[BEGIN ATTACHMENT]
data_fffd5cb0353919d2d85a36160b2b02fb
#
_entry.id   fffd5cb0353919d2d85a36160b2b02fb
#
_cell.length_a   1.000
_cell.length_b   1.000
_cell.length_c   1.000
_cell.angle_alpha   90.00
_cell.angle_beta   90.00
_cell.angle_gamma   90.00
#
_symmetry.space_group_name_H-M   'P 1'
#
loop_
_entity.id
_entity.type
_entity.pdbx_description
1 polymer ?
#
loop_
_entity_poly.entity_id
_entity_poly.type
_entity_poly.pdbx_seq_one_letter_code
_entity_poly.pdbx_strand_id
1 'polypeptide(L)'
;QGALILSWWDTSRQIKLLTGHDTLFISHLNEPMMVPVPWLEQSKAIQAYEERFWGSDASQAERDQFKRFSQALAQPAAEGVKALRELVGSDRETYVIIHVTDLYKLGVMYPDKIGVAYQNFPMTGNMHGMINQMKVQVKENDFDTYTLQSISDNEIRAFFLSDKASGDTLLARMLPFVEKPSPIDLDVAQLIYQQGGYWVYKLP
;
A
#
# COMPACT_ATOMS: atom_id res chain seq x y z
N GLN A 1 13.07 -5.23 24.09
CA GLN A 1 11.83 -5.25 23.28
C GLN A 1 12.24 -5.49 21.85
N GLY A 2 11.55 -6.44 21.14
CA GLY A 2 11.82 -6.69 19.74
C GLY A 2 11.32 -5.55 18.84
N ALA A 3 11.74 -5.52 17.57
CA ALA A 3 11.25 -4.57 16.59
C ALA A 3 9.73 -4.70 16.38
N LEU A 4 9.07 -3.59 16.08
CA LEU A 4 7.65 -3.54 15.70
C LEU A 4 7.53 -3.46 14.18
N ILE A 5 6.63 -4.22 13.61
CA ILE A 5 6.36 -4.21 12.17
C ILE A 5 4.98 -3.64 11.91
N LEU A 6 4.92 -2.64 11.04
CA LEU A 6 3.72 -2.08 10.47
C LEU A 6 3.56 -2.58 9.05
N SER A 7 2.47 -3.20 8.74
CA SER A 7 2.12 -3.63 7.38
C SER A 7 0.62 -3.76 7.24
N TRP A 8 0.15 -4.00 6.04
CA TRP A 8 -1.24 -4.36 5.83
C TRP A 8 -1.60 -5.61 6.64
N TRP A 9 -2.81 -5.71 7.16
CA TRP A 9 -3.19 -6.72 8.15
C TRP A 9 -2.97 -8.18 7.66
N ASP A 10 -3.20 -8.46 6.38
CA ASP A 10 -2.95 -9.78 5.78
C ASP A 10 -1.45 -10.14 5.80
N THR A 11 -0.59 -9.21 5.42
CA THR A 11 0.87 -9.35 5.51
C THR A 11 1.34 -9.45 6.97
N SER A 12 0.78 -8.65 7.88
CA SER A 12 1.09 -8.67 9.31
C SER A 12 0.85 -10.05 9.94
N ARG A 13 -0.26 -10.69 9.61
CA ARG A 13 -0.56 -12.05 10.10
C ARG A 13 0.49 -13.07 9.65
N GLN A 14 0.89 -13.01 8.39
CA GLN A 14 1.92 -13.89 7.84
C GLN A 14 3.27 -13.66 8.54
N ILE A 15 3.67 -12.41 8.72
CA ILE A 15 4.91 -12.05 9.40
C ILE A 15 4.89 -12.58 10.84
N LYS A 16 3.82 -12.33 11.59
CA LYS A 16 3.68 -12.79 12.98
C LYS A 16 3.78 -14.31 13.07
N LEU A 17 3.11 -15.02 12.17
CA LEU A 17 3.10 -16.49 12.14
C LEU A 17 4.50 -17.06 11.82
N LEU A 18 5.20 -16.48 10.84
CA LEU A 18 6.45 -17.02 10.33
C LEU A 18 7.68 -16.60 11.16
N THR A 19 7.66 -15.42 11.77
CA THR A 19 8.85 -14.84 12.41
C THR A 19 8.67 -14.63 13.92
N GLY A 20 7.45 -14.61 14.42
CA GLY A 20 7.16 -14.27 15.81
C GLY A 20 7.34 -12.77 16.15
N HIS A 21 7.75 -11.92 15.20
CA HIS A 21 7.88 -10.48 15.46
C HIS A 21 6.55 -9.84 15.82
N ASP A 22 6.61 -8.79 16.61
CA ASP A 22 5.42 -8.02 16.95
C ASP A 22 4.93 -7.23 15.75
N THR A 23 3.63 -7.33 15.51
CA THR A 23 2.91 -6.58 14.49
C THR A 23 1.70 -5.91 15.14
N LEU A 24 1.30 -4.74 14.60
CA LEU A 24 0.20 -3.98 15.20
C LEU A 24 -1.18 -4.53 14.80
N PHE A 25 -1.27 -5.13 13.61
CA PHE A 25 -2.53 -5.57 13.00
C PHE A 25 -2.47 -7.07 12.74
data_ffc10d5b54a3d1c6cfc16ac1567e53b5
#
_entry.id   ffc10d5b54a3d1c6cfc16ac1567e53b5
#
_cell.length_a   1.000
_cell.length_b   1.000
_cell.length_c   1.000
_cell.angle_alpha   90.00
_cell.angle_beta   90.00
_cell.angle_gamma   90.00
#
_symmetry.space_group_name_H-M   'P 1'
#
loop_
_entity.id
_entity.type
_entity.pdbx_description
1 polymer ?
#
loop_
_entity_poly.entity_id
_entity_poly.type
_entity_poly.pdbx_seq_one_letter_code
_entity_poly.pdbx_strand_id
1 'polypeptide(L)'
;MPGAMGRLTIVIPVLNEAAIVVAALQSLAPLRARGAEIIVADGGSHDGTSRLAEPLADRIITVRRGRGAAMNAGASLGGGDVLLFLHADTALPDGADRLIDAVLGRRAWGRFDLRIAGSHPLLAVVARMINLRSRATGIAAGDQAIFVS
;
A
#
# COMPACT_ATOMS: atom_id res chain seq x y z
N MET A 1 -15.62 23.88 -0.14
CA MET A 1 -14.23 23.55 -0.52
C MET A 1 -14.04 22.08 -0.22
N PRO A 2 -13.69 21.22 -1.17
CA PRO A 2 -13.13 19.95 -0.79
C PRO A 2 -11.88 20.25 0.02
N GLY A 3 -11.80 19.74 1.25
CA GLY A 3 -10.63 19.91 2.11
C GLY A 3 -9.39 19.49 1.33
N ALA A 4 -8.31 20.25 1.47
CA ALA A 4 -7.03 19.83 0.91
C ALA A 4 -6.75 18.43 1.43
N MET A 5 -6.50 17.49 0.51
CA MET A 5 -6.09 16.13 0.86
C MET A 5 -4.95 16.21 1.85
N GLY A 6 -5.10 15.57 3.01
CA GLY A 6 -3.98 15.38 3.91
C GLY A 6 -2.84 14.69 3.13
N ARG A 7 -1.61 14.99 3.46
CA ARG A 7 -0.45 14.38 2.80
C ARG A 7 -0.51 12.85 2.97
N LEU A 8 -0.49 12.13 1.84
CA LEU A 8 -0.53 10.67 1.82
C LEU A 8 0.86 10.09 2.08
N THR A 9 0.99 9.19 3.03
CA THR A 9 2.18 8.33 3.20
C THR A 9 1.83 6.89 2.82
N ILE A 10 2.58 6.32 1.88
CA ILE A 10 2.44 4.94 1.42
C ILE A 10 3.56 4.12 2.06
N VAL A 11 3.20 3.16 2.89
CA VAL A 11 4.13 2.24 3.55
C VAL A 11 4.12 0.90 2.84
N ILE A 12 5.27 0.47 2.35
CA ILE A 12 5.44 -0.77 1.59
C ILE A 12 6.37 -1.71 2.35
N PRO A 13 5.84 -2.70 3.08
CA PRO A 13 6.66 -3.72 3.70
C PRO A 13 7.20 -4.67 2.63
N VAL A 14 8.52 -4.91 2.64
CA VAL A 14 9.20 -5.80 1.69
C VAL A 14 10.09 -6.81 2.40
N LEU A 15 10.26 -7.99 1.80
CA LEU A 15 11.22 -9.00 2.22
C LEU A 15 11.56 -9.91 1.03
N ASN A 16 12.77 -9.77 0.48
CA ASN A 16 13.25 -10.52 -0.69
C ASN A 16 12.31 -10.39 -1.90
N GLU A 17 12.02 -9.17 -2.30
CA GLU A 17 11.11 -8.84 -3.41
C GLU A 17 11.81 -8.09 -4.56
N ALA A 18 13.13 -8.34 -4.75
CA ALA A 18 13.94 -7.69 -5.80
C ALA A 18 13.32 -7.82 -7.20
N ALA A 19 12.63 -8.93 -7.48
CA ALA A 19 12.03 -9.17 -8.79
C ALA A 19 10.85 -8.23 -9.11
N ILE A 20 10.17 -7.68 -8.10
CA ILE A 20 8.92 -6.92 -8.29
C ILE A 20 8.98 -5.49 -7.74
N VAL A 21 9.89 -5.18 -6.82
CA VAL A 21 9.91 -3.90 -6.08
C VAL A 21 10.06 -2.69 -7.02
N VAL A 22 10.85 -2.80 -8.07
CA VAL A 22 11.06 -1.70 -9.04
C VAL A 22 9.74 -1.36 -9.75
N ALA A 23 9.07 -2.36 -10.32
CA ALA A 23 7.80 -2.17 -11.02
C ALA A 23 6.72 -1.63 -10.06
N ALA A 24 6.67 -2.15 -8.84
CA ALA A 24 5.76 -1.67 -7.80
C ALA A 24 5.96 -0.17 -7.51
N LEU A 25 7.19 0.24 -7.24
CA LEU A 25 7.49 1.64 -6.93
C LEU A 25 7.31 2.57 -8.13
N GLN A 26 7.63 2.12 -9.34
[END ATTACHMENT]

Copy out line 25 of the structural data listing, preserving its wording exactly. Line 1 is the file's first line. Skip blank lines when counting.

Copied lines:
1 'polypeptide(L)'